WhatsApp shocked its customers this week by giving its users end-to-end encryption. The “End-to-End” signifies that the conversation is protected prior to it leaving your cell phone, and is only readable after it reaches your partner’s phone. As a result, no other person, including the company, will be able to read your messages.
While critics who wanted WhatsApp to be encrypted are pleased with this new development, the same cannot be said for government agencies – although, the funny thing is, the United States government helped finance the encoding system WhatsApp employs, which will undoubtedly raise a fair amount of suspicion.
However, with that being said, before you start sending content on WhatsApp, keep in mind that while your messages are still in transit, they can still be hijacked by hackers. While the other possibility is that someone can create a backdoor into your system, which will allow them to snoop on your conversation(s). For that reason, encryption itself is not much help if you do not follow the advice we are about to tell you.
If you truly need the information you sent in WhatsApp to be secure, then get rid of it immediately after you have read it. If a person gets their hands on your cellphone – for instance, by stealing it – and knows how to gain access to your cell phone—just as the Federal Bureau of Investigation has done so with the iPhone that was utilized by the shooter in San Bernardino—-every little thing that is on your cell phone will be available to that person.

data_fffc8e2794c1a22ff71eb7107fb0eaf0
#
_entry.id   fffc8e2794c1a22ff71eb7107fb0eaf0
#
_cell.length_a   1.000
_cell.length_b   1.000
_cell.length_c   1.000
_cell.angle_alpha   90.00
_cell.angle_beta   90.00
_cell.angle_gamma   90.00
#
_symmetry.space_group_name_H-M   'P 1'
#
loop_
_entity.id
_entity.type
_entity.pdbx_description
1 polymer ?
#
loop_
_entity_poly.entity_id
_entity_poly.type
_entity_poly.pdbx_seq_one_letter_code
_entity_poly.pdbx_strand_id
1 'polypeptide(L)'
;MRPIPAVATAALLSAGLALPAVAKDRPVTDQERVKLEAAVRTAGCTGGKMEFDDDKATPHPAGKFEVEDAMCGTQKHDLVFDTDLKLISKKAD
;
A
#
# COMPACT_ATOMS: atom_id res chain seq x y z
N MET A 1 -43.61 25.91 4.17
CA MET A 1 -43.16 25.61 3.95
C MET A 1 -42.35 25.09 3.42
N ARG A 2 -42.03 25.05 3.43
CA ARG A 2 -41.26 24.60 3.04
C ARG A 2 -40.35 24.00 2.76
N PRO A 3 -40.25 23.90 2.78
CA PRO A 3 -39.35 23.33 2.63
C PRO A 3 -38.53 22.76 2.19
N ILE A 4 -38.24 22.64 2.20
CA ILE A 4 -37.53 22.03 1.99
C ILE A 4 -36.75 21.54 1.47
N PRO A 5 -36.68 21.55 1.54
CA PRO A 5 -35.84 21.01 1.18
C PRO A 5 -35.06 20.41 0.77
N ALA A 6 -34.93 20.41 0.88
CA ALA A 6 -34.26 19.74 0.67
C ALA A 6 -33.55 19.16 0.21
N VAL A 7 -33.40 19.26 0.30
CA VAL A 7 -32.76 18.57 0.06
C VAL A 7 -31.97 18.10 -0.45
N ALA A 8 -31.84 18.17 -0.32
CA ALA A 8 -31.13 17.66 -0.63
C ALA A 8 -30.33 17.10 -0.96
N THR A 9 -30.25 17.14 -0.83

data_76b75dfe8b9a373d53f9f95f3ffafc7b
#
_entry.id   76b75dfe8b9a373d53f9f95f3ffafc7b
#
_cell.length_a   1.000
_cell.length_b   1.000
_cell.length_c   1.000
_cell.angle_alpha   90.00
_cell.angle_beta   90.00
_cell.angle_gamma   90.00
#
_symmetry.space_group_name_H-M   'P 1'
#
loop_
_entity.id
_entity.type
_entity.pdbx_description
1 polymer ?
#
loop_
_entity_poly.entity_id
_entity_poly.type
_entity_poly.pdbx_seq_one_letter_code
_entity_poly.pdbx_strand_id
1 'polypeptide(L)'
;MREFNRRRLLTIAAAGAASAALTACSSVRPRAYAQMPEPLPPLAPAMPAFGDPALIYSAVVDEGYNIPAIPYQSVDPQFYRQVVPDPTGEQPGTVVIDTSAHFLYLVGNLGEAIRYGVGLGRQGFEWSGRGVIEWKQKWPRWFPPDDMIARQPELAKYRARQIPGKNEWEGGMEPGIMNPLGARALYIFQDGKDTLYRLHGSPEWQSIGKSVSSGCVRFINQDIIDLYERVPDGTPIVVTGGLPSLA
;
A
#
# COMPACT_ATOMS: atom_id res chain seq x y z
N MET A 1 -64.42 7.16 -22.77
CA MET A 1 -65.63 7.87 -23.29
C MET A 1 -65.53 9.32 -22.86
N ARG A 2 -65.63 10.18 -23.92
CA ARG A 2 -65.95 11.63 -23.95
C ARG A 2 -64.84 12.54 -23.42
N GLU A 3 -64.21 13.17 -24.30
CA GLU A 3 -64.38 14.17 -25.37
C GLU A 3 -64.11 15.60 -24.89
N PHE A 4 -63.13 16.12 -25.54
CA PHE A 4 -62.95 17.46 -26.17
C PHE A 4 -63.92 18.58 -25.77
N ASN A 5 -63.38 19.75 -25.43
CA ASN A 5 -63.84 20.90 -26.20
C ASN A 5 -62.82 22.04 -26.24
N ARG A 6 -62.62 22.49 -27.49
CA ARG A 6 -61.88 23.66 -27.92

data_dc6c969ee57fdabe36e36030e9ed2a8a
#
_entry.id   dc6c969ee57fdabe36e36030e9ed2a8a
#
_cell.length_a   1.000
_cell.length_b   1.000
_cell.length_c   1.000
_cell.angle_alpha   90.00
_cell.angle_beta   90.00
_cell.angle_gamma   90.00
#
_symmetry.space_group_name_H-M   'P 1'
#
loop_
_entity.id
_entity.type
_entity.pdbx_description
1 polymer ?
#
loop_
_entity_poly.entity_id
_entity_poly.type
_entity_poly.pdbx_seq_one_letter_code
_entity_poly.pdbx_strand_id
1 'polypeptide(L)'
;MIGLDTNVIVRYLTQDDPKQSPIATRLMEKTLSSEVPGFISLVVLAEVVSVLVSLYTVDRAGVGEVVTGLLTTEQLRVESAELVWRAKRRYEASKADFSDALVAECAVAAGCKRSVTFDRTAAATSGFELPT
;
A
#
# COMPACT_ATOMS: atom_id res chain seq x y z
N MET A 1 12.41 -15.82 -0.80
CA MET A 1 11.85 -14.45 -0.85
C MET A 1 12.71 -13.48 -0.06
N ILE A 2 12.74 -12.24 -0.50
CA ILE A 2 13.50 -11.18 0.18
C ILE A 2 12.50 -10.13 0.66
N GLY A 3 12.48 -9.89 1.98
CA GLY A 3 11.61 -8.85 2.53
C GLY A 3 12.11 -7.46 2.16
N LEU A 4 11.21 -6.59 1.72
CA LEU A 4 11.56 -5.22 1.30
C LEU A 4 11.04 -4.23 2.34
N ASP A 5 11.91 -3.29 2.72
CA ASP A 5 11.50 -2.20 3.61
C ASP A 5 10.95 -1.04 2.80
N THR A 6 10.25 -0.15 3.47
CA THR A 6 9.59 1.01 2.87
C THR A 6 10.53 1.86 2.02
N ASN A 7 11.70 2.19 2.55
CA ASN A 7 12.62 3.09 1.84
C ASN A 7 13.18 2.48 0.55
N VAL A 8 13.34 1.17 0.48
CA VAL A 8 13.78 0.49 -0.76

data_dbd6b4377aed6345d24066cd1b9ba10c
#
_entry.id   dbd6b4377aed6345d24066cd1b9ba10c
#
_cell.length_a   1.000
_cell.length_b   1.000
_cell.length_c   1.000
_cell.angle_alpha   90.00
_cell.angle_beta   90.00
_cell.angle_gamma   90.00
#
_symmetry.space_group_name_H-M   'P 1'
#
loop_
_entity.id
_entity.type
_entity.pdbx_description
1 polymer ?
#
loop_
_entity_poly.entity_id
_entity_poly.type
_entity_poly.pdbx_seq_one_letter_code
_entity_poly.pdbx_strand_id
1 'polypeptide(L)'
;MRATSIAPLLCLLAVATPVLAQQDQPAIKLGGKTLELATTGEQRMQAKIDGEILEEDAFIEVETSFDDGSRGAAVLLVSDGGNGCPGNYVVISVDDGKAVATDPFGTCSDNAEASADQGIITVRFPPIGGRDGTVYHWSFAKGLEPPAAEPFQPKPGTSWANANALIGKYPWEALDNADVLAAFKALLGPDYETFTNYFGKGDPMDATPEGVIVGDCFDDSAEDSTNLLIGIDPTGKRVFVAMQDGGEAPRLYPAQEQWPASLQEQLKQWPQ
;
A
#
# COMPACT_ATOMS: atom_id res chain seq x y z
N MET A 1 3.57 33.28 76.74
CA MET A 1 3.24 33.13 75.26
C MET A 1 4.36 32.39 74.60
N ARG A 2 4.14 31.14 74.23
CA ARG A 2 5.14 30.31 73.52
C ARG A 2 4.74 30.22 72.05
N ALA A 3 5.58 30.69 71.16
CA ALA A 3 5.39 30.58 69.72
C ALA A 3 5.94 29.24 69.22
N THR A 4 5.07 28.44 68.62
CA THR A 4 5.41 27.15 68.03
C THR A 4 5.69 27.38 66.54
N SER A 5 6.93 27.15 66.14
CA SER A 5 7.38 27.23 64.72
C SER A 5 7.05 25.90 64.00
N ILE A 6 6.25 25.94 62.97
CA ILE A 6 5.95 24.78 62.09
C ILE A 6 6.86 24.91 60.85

Furthermore, a few texting or messaging applications, particularly Telegram, include a self-destruct function, which erases the content from the cell phone. You can set a time period for the expiration, and Telegram will delete your messages when the time comes. However, at this time, WhatsApp does not have an automatic message deleting feature.
It should also be brought to light that Telegram does not use end-to-end encryption as a set default standard. As a result, if you want encrypted messages, then you are required to select it manually. It is also worth mentioning that WhatsApp, like most of the encrypted messaging systems, does not save your communications on their server machines. However, on an Apple iPhone, consumers are able to tell WhatsApp to maintain a back-up of communications on Apple’s online storage service – which is commonly known as iCloud. As soon as this data is uploaded to the cloud, it can be checked by a government agency or even by hackers who know their way in.
In comparison, Signal is definitely the application that is favored by privacy enthusiasts – plus their encoding system is similar to what WhatsApp uses. Signal does not save your information or the communication content to the cloud. And it is needless to say, in case you think about taking screenshots of your messages before removing them from the application, if your phone automatically saves your photos to Google’s servers, Apple servers or any other cloud services, then these can also be hacked.
Once more, your conversations can never truly be safe if someone can see your screen; however, if that bothers you, there are many visual protection apps on the market. These apps will allow you to view your screen as normal, however, the people around you will be unable to see what is on your screen. But if you trust the people around you, and the only protection you want is from the government agencies or hackers, then simply delete every message once it’s read, and do not take screenshots of your phone.
In addition, for added protection, try not to use public WiFi. If this is unavoidable, then use a paid VPN that offers encryption services. We know this is a lot of work, but it is always better to take steps to enhance your security. Enjoy your new end-to-end encrypted WhatsApp messaging.
Source: Electronic Frontier Foundation
You want to support Anonymous Independent & Investigative News? Please, follow us on Twitter: Follow @AnonymousNewsHQ
This Article (Is WhatsApp’s Encryption Better Than the Famous Encrypted Messaging Applications Out There?) is free and open source. You have permission to republish this article under a Creative Commons license with attribution to the author and AnonHQ.com.